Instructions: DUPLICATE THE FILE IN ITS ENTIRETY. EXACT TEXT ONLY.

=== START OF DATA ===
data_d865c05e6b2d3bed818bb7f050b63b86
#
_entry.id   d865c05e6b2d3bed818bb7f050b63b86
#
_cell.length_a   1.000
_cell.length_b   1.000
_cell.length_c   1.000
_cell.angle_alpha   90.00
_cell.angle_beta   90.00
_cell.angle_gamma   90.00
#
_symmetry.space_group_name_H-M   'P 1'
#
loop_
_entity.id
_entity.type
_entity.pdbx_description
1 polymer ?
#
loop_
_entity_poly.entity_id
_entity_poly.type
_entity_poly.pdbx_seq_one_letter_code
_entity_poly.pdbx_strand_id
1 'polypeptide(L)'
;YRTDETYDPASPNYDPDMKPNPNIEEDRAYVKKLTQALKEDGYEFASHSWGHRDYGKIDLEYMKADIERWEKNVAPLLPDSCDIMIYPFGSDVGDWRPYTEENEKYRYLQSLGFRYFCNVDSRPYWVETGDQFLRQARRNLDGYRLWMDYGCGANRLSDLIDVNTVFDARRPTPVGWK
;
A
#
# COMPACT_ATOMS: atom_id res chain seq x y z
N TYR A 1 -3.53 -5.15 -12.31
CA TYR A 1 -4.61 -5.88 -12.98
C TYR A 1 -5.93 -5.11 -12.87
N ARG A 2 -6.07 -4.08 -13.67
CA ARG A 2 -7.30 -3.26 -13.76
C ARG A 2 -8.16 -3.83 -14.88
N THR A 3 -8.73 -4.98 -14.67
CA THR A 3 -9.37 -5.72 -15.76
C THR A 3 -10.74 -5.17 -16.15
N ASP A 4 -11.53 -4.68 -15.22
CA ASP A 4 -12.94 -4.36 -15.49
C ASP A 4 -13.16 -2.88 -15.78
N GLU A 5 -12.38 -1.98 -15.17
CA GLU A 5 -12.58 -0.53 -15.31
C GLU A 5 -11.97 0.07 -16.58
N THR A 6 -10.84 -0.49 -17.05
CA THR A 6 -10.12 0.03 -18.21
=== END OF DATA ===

data_d865c05e6b2d3bed818bb7f050b63b86
#
_entry.id   d865c05e6b2d3bed818bb7f050b63b86
#
_cell.length_a   1.000
_cell.length_b   1.000
_cell.length_c   1.000
_cell.angle_alpha   90.00
_cell.angle_beta   90.00
_cell.angle_gamma   90.00
#
_symmetry.space_group_name_H-M   'P 1'
#
loop_
_entity.id
_entity.type
_entity.pdbx_description
1 polymer ?
#
loop_
_entity_poly.entity_id
_entity_poly.type
_entity_poly.pdbx_seq_one_letter_code
_entity_poly.pdbx_strand_id
1 'polypeptide(L)'
;YRTDETYDPASPNYDPDMKPNPNIEEDRAYVKKLTQALKEDGYEFASHSWGHRDYGKIDLEYMKADIERWEKNVAPLLPDSCDIMIYPFGSDVGDWRPYTEENEKYRYLQSLGFRYFCNVDSRPYWVETGDQFLRQARRNLDGYRLWMDYGCGANRLSDLIDVNTVFDARRPTPVGWK
;
A
#
# COMPACT_ATOMS: atom_id res chain seq x y z
N TYR A 1 -3.53 -5.15 -12.31
CA TYR A 1 -4.61 -5.88 -12.98
C TYR A 1 -5.93 -5.11 -12.87
N ARG A 2 -6.07 -4.08 -13.67
CA ARG A 2 -7.30 -3.26 -13.76
C ARG A 2 -8.16 -3.83 -14.88
N THR A 3 -8.73 -4.98 -14.67
CA THR A 3 -9.37 -5.72 -15.76
C THR A 3 -10.74 -5.17 -16.15
N ASP A 4 -11.53 -4.68 -15.22
CA ASP A 4 -12.94 -4.36 -15.49
C ASP A 4 -13.16 -2.88 -15.78
N GLU A 5 -12.38 -1.98 -15.17
CA GLU A 5 -12.58 -0.53 -15.31
C GLU A 5 -11.97 0.07 -16.58
N THR A 6 -10.84 -0.49 -17.05
CA THR A 6 -10.12 0.03 -18.21